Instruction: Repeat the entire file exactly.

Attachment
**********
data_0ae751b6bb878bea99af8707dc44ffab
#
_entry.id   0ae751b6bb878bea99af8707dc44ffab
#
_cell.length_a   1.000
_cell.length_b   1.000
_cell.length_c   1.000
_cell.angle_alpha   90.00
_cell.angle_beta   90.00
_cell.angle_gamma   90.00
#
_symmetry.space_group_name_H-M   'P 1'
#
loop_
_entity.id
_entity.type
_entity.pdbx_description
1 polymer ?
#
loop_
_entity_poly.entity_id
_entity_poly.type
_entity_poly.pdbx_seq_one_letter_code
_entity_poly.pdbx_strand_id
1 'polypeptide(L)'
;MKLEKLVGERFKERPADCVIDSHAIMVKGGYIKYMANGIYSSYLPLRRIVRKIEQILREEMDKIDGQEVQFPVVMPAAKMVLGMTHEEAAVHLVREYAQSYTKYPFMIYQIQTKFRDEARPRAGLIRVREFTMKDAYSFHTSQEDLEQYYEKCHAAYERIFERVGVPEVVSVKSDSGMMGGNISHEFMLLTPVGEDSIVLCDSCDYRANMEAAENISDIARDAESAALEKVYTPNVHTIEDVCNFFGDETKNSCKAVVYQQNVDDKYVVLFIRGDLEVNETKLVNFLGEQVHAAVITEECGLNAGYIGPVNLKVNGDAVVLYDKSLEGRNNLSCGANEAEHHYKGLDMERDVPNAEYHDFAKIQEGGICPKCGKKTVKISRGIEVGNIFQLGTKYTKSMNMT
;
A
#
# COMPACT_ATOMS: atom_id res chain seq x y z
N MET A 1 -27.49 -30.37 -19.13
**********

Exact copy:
data_0ae751b6bb878bea99af8707dc44ffab
#
_entry.id   0ae751b6bb878bea99af8707dc44ffab
#
_cell.length_a   1.000
_cell.length_b   1.000
_cell.length_c   1.000
_cell.angle_alpha   90.00
_cell.angle_beta   90.00
_cell.angle_gamma   90.00
#
_symmetry.space_group_name_H-M   'P 1'
#
loop_
_entity.id
_entity.type
_entity.pdbx_description
1 polymer ?
#
loop_
_entity_poly.entity_id
_entity_poly.type
_entity_poly.pdbx_seq_one_letter_code
_entity_poly.pdbx_strand_id
1 'polypeptide(L)'
;MKLEKLVGERFKERPADCVIDSHAIMVKGGYIKYMANGIYSSYLPLRRIVRKIEQILREEMDKIDGQEVQFPVVMPAAKMVLGMTHEEAAVHLVREYAQSYTKYPFMIYQIQTKFRDEARPRAGLIRVREFTMKDAYSFHTSQEDLEQYYEKCHAAYERIFERVGVPEVVSVKSDSGMMGGNISHEFMLLTPVGEDSIVLCDSCDYRANMEAAENISDIARDAESAALEKVYTPNVHTIEDVCNFFGDETKNSCKAVVYQQNVDDKYVVLFIRGDLEVNETKLVNFLGEQVHAAVITEECGLNAGYIGPVNLKVNGDAVVLYDKSLEGRNNLSCGANEAEHHYKGLDMERDVPNAEYHDFAKIQEGGICPKCGKKTVKISRGIEVGNIFQLGTKYTKSMNMT
;
A
#
# COMPACT_ATOMS: atom_id res chain seq x y z
N MET A 1 -27.49 -30.37 -19.13